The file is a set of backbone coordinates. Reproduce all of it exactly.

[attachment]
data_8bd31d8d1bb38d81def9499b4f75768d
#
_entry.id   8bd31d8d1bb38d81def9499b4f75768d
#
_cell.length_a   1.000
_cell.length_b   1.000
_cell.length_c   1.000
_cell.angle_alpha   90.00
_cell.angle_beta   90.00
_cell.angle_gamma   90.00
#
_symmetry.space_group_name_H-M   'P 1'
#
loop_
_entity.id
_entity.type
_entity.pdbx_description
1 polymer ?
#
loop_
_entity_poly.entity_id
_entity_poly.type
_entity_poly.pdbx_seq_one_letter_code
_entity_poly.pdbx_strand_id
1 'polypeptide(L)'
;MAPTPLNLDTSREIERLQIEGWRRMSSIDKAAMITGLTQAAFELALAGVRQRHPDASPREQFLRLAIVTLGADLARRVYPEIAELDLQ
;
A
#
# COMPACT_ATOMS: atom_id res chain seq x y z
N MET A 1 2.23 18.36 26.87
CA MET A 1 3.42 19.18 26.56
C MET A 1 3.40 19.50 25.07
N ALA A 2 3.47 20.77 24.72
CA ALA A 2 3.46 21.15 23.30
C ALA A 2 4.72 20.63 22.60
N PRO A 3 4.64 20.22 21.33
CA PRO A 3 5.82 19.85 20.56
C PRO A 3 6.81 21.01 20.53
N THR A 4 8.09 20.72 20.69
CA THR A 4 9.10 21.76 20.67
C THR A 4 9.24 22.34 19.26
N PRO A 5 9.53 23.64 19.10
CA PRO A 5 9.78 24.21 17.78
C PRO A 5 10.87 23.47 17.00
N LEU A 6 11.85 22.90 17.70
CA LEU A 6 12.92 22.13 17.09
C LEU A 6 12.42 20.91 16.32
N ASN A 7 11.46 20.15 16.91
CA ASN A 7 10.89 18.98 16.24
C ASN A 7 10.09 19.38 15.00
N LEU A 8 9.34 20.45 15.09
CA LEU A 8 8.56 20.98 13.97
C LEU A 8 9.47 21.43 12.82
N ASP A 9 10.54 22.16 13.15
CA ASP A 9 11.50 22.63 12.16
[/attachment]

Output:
data_8bd31d8d1bb38d81def9499b4f75768d
#
_entry.id   8bd31d8d1bb38d81def9499b4f75768d
#
_cell.length_a   1.000
_cell.length_b   1.000
_cell.length_c   1.000
_cell.angle_alpha   90.00
_cell.angle_beta   90.00
_cell.angle_gamma   90.00
#
_symmetry.space_group_name_H-M   'P 1'
#
loop_
_entity.id
_entity.type
_entity.pdbx_description
1 polymer ?
#
loop_
_entity_poly.entity_id
_entity_poly.type
_entity_poly.pdbx_seq_one_letter_code
_entity_poly.pdbx_strand_id
1 'polypeptide(L)'
;MAPTPLNLDTSREIERLQIEGWRRMSSIDKAAMITGLTQAAFELALAGVRQRHPDASPREQFLRLAIVTLGADLARRVYPEIAELDLQ
;
A
#
# COMPACT_ATOMS: atom_id res chain seq x y z
N MET A 1 2.23 18.36 26.87
CA MET A 1 3.42 19.18 26.56
C MET A 1 3.40 19.50 25.07
N ALA A 2 3.47 20.77 24.72
CA ALA A 2 3.46 21.15 23.30
C ALA A 2 4.72 20.63 22.60
N PRO A 3 4.64 20.22 21.33
CA PRO A 3 5.82 19.85 20.56
C PRO A 3 6.81 21.01 20.53
N THR A 4 8.09 20.72 20.69
CA THR A 4 9.10 21.76 20.67
C THR A 4 9.24 22.34 19.26
N PRO A 5 9.53 23.64 19.10
CA PRO A 5 9.78 24.21 17.78
C PRO A 5 10.87 23.47 17.00
N LEU A 6 11.85 22.90 17.70
CA LEU A 6 12.92 22.13 17.09
C LEU A 6 12.42 20.91 16.32
N ASN A 7 11.46 20.15 16.91
CA ASN A 7 10.89 18.98 16.24
C ASN A 7 10.09 19.38 15.00
N LEU A 8 9.34 20.45 15.09
CA LEU A 8 8.56 20.98 13.97
C LEU A 8 9.47 21.43 12.82
N ASP A 9 10.54 22.16 13.15
CA ASP A 9 11.50 22.63 12.16